Women in some jobs who have time off to raise children received a significant boost today after a landmark ruling by the Court of Appeal.
Christine Wilson, an inspector with the Health and Safety Executive, claimed that the organisation’s pay agreement with employees linking pay to length of service for up to 10 years was unfair. This meant that three male colleagues on the same level as Wilson were paid more than her for doing equivalent work.
The Equality and Human Rights Commission (EHRC) – which supported Wilson’s case – argued that linking pay to length of service disadvantages women who take time out of the workforce to raise children and so do not have the same continuous length of service as men.
The Court agreed with the EHRC and found that although employers do not generally have to justify schemes linking length of service to pay, they will have to if there is evidence that this is having a disproportionate impact on women.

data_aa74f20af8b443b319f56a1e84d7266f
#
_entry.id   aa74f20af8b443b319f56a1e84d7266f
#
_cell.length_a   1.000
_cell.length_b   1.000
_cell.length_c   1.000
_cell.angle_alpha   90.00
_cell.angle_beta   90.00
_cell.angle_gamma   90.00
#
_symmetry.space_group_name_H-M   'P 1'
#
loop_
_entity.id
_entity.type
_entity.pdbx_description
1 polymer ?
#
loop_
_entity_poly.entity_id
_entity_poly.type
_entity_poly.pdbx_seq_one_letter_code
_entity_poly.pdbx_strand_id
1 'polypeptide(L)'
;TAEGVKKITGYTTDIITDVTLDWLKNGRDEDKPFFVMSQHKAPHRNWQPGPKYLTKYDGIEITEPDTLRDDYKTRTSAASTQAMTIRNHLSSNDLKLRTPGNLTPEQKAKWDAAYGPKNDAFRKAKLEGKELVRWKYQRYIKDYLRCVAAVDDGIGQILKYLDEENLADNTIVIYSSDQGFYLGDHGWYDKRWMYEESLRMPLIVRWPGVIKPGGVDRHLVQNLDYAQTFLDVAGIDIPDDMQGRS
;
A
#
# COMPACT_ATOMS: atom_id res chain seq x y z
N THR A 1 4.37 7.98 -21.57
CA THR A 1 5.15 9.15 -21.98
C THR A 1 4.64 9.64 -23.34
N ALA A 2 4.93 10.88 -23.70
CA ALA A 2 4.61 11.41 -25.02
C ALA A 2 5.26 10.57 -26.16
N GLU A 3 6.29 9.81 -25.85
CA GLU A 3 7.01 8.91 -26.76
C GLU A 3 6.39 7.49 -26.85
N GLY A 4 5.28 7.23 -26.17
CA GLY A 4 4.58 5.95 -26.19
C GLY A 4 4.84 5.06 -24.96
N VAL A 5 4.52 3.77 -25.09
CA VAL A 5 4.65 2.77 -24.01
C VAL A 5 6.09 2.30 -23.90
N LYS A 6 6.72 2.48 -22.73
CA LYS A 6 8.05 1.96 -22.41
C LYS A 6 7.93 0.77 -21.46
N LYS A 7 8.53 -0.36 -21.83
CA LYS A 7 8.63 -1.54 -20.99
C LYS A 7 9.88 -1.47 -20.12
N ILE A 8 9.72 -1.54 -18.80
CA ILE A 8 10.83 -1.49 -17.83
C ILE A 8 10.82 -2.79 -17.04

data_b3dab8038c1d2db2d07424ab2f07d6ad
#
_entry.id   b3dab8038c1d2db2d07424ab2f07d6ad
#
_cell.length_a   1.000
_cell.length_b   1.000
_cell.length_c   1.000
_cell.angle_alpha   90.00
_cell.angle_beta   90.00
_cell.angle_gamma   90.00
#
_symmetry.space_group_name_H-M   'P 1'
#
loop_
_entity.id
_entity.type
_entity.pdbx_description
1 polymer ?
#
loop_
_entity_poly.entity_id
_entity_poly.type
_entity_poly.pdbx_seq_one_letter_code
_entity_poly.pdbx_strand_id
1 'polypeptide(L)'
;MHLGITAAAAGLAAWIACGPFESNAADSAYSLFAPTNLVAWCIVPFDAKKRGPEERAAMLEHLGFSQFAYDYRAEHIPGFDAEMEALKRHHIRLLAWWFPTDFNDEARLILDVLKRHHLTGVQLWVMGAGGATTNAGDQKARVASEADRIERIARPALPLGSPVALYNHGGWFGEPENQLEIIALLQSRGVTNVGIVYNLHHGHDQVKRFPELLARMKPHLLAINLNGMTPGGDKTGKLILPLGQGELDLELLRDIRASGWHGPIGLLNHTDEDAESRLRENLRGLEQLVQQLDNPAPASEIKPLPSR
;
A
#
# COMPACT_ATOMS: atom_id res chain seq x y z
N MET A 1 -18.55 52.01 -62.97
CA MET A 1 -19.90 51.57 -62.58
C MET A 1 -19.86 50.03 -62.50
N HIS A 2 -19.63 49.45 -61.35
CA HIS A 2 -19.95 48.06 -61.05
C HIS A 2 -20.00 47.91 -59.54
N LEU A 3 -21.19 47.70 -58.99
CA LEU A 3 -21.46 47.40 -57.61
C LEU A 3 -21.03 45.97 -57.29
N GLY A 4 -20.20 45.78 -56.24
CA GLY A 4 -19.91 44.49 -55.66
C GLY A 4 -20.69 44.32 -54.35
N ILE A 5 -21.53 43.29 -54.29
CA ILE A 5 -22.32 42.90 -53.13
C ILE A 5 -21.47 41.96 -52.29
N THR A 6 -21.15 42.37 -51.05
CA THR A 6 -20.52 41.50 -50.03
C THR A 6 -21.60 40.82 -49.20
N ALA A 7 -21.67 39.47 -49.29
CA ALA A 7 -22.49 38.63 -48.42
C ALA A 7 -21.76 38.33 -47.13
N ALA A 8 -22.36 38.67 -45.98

Susie Uppal, director of legal enforcement at the commission, said: “Women should not be disadvantaged in the workforce because of they take time out for maternity leave or to meet caring responsibilities.
“Linking pay to length of service often does them a disservice. Direct discrimination, long hours, and a lack of flexible working options are some of the biggest barriers to achieving gender equality in the workplace.”
The EHRC is currently conducting a consultation on how to develop a consistent way to measure the gender pay difference in organisations.
the government hopes gender pay gap reporting will be effective on a voluntary basis, but it could be made mandatory using a reserve power in the Equality Bill: a future government could chose to use that power if progress on closing the pay gap has not been made by 2013.